© 2014. by Eyre Peninsula 4 Wheel Drive Club. 

           Proudly created with Wix.com

resources

  •   New mandatory safety standard for snatch straps

The Queensland government has introduced a mandatory safety standard for the supply of motor vehicle recovery (snatch) straps effective from 1 April 2008. The prescribed safety standard specifies key product and safety information that must be supplied with every Snatch Strap.
More info
Click here

 

  •   Articles on dangers of snatch straps

The following coroners report should act as a warning to those four wheel drivers who are ever involved in a snatch strap recovery. The report is about a fatality in Tasmania involving the use of a snatch strap. To read the article Click here

 

  •   Winching

Improvisation and lateral thinking often comes into play when recovering yourself or another vehicle with the winch. Seldom are two 4WD recovery situations the same.

        

Eureka 4WD Training have a number of illustrations to show different types of rigging. Please note that for clarity the “Air Break” (Blanket) which should be placed over the winch cables has not been shown in these illustrations. They show rigging using an electric winch however the same principles apply to hand winches. When using a hand winch, where practicable, I try to set the rigging up so that I’m near the vehicle with the winch rather than at the other end of the cable.

 

Remember an electric winch is only designed to pull you forward and maybe a little to one side. The hand winch will pull you in any direction with the correct rigging. Most people are fine with a straight 1:1 pull but get a bit mixed up when a snatch block needs to be used. I always try to use a snatch block when I can as it’s less strain and gives you more control as it’s slower. A recovery is always going to have a potentially dangerous element attached to it. Keep all bystanders well clear.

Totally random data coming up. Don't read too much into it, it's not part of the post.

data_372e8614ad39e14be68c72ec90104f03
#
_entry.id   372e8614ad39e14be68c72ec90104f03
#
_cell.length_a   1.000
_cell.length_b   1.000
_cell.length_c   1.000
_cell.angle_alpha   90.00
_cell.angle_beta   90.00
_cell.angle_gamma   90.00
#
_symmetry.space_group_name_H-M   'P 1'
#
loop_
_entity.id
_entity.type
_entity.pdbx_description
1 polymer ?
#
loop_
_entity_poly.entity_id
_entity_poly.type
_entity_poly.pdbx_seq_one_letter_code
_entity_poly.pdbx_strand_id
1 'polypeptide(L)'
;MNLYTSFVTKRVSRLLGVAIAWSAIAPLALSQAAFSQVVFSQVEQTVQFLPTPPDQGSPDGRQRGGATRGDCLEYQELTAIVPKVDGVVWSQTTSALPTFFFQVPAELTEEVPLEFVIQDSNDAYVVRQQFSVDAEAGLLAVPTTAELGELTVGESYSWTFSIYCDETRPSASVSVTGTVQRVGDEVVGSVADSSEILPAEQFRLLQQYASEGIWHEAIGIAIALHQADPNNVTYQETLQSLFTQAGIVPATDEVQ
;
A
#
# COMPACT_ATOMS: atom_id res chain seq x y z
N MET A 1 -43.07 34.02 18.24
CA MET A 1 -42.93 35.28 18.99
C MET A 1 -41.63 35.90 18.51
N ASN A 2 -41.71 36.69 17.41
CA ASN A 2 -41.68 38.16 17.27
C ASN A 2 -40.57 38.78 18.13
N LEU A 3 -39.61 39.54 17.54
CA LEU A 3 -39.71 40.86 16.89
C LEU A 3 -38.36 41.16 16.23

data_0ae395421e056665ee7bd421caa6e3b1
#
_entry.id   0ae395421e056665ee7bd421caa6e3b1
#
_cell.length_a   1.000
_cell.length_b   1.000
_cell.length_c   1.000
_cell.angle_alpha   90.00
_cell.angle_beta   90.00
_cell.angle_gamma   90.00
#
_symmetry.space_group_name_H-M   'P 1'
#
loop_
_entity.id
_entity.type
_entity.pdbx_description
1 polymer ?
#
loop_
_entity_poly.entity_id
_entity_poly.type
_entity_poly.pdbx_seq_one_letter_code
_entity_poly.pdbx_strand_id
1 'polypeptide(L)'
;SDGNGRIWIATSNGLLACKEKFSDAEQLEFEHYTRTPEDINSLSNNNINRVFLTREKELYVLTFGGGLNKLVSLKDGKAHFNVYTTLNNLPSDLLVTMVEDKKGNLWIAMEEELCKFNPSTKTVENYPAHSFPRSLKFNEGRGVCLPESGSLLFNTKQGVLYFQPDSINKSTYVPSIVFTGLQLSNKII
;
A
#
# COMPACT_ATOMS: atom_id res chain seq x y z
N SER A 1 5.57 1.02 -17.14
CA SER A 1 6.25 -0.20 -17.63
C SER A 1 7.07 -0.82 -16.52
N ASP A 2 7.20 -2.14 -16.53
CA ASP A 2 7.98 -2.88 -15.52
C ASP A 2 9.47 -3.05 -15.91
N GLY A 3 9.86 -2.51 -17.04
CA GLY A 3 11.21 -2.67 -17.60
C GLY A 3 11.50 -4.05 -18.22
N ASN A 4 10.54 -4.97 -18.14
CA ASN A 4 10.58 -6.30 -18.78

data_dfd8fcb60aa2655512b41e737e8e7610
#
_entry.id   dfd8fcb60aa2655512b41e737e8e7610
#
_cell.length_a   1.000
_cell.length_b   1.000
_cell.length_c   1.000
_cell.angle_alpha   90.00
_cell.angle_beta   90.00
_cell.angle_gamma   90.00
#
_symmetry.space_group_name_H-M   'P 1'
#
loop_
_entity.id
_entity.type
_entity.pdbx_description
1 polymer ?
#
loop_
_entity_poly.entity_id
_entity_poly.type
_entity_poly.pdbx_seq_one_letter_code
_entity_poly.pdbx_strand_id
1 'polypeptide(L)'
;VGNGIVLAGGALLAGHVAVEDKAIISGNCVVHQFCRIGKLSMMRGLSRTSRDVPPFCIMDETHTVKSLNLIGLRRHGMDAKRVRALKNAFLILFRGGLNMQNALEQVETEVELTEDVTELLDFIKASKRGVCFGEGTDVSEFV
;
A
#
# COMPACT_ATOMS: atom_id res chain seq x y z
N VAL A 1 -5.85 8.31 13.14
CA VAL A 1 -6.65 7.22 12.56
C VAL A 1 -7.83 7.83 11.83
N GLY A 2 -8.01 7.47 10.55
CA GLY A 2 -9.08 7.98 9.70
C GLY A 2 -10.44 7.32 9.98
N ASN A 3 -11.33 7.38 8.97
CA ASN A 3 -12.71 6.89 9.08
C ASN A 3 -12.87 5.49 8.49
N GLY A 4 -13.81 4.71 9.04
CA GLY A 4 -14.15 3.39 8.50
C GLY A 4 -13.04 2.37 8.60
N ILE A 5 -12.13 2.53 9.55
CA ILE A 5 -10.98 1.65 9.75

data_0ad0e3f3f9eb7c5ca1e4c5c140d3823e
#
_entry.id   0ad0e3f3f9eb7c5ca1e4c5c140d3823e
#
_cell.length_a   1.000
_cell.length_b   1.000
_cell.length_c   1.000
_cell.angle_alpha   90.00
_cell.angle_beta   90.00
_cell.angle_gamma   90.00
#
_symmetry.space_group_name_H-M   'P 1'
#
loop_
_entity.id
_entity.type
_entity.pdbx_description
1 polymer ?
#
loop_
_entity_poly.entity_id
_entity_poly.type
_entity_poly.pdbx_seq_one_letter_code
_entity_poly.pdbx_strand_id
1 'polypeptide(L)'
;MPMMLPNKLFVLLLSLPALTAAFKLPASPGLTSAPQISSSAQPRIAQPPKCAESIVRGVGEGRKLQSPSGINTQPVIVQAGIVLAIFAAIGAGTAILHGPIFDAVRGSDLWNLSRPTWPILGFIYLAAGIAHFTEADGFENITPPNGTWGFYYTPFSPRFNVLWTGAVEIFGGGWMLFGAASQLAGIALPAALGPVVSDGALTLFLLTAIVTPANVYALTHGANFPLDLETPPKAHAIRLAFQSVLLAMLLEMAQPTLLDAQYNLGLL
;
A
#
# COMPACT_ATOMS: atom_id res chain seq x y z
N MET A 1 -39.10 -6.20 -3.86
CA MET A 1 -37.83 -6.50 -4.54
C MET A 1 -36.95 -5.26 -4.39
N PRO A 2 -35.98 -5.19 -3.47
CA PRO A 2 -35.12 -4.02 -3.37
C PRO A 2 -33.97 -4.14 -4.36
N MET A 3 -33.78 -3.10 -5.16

The Diagrams of Winching  Click here

 

  •   Beach driving

There has been a very good article written by 4WD Action on beach driving. To read the article Click here

 

4 wheel drive articles

 

  

Training

The Eyre Peninsula 4wd Club conducts its own in-house training for club members.

 

members assist each other in the knowledge of four wheel driving assistance in driving and recovery proceedures.

 

Whilst training is not mandatory we do find that most members are keen to undertake at least some basic training.

 

Of course you'll also be able to source advice on all sorts of vehicles, accessories, camping equipment and gain fantastic insight on places to visit and journeys to undertake.

 

DTU Training (DTU Members) is available in Adelaide if members wish.

 

 

  

check out our 

facebook page

  
  • Facebook Clean